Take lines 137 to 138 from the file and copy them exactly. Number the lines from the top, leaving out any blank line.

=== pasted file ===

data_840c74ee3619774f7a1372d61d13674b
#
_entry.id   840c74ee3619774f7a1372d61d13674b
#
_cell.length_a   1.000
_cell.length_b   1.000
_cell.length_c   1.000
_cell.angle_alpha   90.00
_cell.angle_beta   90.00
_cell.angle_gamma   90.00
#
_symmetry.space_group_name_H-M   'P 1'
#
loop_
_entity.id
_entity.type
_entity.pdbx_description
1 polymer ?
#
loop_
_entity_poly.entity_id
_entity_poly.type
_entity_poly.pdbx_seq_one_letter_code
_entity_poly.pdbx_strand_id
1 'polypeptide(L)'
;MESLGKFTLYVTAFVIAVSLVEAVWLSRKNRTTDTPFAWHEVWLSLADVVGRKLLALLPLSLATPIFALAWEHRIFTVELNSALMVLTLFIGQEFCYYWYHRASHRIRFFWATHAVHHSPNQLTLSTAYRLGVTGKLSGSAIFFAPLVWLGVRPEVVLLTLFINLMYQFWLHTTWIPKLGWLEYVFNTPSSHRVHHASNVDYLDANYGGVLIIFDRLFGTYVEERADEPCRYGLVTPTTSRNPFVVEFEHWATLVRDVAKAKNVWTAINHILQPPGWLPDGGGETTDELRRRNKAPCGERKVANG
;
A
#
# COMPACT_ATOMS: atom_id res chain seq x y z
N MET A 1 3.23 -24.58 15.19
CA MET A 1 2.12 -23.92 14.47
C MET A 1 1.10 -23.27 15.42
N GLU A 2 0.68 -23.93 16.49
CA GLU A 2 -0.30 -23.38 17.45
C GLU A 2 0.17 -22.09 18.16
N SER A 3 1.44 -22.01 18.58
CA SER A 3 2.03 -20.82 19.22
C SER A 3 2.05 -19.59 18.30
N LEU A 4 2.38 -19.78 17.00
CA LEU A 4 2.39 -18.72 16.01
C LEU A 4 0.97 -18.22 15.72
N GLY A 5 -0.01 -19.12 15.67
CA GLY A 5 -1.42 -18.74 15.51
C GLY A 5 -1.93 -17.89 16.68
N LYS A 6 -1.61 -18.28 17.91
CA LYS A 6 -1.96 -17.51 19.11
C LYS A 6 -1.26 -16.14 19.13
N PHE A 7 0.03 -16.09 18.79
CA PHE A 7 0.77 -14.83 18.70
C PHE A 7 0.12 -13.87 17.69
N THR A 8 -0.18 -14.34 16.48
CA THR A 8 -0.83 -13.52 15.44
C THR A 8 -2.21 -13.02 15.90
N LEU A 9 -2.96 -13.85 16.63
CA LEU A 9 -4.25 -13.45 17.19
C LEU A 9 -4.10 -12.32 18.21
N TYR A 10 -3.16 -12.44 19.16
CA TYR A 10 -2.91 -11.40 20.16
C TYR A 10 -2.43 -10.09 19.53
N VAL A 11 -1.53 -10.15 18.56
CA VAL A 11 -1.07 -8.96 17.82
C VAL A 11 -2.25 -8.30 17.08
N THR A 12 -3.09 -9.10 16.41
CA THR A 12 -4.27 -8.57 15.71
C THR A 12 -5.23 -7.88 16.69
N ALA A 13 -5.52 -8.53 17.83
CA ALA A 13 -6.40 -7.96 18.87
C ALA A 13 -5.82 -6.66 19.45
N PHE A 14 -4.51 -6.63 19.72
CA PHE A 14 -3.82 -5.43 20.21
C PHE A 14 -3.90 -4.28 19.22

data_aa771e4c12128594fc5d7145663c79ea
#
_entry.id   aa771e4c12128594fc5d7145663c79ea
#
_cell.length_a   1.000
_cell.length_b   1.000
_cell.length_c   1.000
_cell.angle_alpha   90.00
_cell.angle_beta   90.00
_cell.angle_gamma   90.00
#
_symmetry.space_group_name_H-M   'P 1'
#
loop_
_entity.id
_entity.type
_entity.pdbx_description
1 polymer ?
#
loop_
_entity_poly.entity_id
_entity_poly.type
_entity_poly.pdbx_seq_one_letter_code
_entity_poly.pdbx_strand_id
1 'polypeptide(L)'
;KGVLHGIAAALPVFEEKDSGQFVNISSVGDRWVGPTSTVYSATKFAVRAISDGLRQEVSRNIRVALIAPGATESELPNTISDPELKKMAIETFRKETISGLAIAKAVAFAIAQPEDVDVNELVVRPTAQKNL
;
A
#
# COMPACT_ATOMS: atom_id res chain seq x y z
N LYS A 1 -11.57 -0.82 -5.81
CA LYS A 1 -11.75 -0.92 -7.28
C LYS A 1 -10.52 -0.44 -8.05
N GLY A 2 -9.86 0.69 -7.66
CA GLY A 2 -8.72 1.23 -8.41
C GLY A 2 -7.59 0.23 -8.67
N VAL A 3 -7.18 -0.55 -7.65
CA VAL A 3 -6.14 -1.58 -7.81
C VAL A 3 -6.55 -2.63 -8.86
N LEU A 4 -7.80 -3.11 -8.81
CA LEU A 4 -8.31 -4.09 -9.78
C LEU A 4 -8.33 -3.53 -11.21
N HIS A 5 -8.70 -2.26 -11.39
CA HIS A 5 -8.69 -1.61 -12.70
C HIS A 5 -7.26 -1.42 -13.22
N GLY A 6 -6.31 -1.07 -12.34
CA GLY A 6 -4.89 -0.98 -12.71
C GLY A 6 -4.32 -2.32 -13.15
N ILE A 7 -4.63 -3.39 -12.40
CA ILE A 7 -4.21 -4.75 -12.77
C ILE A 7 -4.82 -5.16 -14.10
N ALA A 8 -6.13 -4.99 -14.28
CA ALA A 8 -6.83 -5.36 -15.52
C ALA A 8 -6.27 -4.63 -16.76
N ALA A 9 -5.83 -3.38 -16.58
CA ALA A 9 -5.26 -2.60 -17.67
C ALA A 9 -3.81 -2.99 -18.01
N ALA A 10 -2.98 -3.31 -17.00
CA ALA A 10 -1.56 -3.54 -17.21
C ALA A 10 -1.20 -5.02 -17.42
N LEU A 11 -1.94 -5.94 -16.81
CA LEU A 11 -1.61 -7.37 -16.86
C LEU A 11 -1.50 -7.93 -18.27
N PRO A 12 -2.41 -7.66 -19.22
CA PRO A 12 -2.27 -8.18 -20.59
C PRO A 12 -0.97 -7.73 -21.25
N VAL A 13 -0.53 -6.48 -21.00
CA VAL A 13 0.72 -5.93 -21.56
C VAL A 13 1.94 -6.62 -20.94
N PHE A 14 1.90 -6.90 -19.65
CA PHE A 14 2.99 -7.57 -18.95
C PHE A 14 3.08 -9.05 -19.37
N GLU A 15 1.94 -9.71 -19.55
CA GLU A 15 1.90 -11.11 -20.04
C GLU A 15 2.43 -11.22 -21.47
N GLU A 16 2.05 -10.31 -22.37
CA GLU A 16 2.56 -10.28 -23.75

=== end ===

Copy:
CA PRO A 12 -2.27 -8.18 -20.59
C PRO A 12 -0.97 -7.73 -21.25